Dwight's passport picture from when we first moved overseas in 2006.

Dwight’s passport picture from when we first moved overseas in 2006.

I try to get a little of the house organizing done each day.  The basement is the largest of the tasks, with its toys, 1000s of legos and books, but every room holds jobs to be tackled.  These days, I walk into a room and get distracted by the organizing.  We have to sort everything before we pack out because we don’t want to pack things we no longer want or need.  Harold and Bob have colds, so I looked for medicine in the closet for them last night and ended up spending 45 minutes throwing out expired medications and other things in the closet.  This effort delayed Harold’s bedtime and I’ll pay for it today.  The other day, I gave Harold a five minute warning to come inside for dinner and end up spending 30 minutes cleaning things off of the deck and out of the garage.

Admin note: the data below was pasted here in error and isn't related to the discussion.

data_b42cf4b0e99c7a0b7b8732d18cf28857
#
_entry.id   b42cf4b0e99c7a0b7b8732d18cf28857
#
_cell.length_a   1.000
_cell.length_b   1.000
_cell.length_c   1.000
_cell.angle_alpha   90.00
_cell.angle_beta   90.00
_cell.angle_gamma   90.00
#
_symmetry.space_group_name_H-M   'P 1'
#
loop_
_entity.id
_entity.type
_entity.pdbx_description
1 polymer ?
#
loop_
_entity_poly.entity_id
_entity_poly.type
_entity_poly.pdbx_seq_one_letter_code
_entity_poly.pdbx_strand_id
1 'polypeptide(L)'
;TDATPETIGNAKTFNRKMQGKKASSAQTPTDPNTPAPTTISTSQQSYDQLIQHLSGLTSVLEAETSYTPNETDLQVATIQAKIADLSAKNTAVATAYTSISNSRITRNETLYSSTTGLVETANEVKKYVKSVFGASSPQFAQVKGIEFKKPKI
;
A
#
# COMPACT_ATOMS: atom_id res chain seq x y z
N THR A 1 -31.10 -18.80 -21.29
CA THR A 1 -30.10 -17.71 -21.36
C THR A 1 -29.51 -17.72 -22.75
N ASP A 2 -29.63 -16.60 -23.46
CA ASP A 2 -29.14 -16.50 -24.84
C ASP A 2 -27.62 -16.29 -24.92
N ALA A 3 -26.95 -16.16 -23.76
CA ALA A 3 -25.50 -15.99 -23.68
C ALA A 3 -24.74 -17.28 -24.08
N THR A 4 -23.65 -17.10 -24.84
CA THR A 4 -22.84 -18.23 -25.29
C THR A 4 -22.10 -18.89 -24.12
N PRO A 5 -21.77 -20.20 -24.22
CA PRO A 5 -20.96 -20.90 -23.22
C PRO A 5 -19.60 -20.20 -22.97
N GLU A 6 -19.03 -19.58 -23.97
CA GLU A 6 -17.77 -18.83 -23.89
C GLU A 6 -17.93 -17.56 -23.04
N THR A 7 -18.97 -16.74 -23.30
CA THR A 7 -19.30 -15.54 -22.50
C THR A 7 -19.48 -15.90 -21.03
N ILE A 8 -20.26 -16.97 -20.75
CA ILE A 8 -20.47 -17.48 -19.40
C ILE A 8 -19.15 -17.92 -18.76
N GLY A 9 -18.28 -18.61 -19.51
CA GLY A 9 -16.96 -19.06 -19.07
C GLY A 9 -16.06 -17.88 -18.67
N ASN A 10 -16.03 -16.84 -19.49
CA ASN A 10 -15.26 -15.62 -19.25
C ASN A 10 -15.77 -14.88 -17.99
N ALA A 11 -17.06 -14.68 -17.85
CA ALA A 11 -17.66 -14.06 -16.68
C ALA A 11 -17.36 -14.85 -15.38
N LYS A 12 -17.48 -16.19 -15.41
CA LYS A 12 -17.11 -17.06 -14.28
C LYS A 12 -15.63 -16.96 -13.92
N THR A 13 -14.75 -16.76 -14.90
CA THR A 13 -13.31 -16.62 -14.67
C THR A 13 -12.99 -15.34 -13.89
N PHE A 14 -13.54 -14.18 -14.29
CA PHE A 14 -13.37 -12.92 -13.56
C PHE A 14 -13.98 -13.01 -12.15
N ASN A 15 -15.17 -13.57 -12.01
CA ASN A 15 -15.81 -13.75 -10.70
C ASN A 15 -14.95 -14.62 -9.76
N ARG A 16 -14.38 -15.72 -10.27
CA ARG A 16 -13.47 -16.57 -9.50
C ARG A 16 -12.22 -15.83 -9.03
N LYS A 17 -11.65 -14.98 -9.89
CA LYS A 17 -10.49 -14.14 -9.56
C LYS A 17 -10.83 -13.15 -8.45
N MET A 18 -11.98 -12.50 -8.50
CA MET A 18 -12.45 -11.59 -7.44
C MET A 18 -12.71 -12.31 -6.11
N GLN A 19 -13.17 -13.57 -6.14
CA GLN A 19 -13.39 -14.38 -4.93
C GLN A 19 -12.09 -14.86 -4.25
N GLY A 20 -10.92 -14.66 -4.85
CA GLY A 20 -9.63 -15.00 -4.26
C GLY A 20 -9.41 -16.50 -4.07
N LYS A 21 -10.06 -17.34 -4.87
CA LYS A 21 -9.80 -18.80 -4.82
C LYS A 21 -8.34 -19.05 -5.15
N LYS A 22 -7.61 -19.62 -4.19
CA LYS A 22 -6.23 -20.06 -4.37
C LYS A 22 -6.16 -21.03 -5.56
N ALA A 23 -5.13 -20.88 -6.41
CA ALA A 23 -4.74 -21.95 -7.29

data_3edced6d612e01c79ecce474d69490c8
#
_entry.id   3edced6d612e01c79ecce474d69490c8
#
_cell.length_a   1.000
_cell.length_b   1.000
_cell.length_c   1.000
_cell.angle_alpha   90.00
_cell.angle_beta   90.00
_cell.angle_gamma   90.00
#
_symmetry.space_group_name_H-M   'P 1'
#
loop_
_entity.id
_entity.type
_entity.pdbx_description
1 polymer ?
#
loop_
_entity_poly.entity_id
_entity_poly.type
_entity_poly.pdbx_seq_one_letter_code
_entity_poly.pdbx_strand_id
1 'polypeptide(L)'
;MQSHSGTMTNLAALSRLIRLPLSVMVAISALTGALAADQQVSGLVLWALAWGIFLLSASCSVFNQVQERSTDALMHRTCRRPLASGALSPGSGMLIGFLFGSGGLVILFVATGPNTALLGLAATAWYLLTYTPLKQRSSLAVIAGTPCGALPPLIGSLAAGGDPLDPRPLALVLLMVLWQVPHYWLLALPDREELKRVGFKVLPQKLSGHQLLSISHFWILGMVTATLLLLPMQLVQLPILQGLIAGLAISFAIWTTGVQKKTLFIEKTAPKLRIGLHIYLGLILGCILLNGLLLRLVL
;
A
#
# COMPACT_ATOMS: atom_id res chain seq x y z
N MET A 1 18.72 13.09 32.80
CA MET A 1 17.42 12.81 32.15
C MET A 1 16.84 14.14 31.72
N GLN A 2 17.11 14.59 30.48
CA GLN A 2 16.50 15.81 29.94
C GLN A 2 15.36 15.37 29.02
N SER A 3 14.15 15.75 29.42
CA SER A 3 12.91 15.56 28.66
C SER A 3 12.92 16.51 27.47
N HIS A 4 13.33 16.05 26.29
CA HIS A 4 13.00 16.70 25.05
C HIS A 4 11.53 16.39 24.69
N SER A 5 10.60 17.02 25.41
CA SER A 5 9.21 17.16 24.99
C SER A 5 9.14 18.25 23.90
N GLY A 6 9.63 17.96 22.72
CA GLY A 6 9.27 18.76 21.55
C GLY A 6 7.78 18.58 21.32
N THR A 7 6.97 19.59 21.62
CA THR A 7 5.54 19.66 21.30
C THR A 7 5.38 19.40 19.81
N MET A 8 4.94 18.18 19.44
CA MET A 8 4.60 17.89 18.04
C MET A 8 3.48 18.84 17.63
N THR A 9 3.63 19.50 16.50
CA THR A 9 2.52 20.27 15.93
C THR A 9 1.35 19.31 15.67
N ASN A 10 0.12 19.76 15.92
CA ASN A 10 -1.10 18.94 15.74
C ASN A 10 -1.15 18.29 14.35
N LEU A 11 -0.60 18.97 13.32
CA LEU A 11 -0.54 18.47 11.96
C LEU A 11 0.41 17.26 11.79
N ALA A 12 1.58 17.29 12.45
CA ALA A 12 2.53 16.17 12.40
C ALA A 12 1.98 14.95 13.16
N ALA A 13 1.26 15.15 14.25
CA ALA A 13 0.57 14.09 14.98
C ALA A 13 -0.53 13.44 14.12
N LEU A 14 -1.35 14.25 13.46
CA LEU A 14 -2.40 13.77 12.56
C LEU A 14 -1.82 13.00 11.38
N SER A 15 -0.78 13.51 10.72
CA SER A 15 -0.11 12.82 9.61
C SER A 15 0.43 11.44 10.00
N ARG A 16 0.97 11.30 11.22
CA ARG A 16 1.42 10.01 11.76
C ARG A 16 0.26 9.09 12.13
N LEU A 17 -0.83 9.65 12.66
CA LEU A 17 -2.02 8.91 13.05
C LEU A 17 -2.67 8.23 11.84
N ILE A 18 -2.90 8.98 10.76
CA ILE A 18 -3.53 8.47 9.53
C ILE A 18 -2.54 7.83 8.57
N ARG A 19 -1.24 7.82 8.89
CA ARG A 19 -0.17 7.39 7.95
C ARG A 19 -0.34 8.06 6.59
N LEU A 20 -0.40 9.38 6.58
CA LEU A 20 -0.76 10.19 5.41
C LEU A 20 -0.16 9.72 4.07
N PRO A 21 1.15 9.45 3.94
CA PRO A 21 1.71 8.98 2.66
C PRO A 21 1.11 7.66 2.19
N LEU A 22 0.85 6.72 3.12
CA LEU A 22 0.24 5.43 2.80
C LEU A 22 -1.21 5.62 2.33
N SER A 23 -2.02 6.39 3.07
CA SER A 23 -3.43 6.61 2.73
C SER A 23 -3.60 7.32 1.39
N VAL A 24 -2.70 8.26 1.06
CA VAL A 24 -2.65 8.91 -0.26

Bob’s pajama shirt fell behind his bed and when we pulled the under-the-bed drawer out so he could crawl under the bed to retrieve the shirt, I could not keep myself from sorting through the clothes in the drawer, to pull out some warmer weather clothes and make a pile of clothes to donate.  I feel a compulsion to fill bags of things to throw out or donate in every room I enter.  This means two things: I am making progress, but I am also so distracted that I cannot focus on any one task.  I forget what I entered a room for, put off one task to do another, and even wear mismatched shoes because I have some sort of move related, situational ADHD!

photo-12

I looked down at the doctor’s waiting room and saw I’d worn mismatched shoes

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Asbestos Awareness Week 2014